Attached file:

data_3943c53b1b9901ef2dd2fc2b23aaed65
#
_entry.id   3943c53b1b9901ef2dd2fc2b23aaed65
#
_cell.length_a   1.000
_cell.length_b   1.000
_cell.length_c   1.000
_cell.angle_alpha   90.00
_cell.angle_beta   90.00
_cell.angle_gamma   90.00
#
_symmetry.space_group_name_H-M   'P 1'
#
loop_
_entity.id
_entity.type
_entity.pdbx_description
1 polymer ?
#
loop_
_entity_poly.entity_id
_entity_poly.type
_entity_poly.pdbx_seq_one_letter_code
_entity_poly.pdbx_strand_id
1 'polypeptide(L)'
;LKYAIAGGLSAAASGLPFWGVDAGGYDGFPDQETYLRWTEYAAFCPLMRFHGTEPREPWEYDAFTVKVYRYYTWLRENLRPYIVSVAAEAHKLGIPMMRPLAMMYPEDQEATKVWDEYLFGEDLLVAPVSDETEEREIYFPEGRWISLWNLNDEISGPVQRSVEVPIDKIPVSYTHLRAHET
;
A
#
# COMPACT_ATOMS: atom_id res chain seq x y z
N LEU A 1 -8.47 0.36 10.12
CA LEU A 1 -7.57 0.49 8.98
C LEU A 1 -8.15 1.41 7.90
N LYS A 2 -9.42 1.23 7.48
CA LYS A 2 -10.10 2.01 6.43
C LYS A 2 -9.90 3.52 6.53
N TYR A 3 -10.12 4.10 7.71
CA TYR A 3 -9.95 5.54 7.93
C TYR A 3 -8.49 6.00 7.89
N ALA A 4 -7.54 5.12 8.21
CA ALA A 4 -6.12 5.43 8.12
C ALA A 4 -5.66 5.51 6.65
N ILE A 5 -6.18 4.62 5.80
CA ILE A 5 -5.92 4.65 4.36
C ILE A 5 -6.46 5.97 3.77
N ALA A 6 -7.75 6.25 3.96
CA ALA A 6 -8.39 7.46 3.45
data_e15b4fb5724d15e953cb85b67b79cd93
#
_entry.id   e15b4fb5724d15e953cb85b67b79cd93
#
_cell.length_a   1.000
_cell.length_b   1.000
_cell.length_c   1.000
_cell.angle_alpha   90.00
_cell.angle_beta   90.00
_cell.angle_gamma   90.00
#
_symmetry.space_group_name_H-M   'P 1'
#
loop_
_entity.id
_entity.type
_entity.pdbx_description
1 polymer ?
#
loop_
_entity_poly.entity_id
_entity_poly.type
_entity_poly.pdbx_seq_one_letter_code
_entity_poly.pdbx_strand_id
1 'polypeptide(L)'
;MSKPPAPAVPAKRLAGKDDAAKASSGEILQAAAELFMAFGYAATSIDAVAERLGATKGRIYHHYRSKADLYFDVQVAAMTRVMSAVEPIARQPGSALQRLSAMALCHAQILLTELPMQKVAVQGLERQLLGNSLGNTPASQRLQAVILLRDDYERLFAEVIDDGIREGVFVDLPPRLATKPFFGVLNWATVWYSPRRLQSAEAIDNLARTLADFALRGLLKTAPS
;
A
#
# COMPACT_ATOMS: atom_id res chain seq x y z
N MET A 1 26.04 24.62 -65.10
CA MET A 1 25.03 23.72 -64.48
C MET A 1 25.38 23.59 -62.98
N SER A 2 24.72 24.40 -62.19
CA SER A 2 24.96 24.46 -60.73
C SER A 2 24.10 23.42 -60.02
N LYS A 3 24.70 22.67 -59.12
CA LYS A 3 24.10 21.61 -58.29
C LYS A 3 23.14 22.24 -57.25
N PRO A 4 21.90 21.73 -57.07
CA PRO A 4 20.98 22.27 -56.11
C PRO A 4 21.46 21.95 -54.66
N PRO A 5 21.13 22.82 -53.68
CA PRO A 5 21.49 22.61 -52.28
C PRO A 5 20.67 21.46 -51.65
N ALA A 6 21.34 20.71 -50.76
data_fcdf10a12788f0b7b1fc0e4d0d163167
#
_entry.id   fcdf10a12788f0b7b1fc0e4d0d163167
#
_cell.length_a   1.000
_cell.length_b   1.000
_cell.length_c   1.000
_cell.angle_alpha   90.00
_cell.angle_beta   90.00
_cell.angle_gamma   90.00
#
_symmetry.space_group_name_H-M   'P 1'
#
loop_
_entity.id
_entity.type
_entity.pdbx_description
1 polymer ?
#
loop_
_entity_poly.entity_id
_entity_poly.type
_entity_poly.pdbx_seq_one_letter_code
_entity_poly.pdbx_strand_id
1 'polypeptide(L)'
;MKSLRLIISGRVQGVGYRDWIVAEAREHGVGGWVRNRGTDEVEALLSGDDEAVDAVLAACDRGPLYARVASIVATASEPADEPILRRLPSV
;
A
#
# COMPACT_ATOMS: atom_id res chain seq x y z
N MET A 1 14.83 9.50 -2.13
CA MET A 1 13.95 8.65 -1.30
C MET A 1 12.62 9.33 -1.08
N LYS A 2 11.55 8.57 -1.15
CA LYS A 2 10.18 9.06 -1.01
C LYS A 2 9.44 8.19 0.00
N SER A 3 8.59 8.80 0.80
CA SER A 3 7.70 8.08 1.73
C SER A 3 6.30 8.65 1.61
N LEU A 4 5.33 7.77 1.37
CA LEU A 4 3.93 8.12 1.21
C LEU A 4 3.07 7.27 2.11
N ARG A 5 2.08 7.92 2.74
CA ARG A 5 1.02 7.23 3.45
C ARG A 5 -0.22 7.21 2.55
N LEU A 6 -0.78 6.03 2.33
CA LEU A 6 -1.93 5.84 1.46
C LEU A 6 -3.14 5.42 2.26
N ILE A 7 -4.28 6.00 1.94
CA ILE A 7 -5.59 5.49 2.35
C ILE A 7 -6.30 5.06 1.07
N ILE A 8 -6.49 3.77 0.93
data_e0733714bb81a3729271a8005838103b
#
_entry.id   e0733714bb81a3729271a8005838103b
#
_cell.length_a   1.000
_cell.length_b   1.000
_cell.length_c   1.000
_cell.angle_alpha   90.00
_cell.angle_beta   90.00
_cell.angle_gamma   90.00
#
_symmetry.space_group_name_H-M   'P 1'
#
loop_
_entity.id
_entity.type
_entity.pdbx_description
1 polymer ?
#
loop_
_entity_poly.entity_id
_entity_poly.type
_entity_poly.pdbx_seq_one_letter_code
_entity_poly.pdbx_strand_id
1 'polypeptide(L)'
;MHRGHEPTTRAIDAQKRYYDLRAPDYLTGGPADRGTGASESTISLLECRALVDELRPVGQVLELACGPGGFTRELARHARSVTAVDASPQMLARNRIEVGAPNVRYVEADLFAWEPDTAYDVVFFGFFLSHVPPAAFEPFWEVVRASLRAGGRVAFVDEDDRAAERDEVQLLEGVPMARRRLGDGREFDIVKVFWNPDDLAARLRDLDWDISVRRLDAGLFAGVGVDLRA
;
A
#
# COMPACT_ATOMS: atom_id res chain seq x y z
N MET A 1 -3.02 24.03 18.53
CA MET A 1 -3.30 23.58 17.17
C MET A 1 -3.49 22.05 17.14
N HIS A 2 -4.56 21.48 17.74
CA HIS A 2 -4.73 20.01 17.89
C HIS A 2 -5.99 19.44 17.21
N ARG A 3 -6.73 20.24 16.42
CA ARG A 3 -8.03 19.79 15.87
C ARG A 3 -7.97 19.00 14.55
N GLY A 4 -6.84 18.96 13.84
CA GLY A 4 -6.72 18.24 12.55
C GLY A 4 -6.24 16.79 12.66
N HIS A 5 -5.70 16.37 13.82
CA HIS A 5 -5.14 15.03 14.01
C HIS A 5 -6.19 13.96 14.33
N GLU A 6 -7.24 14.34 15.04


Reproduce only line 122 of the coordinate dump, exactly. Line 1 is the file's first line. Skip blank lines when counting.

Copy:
#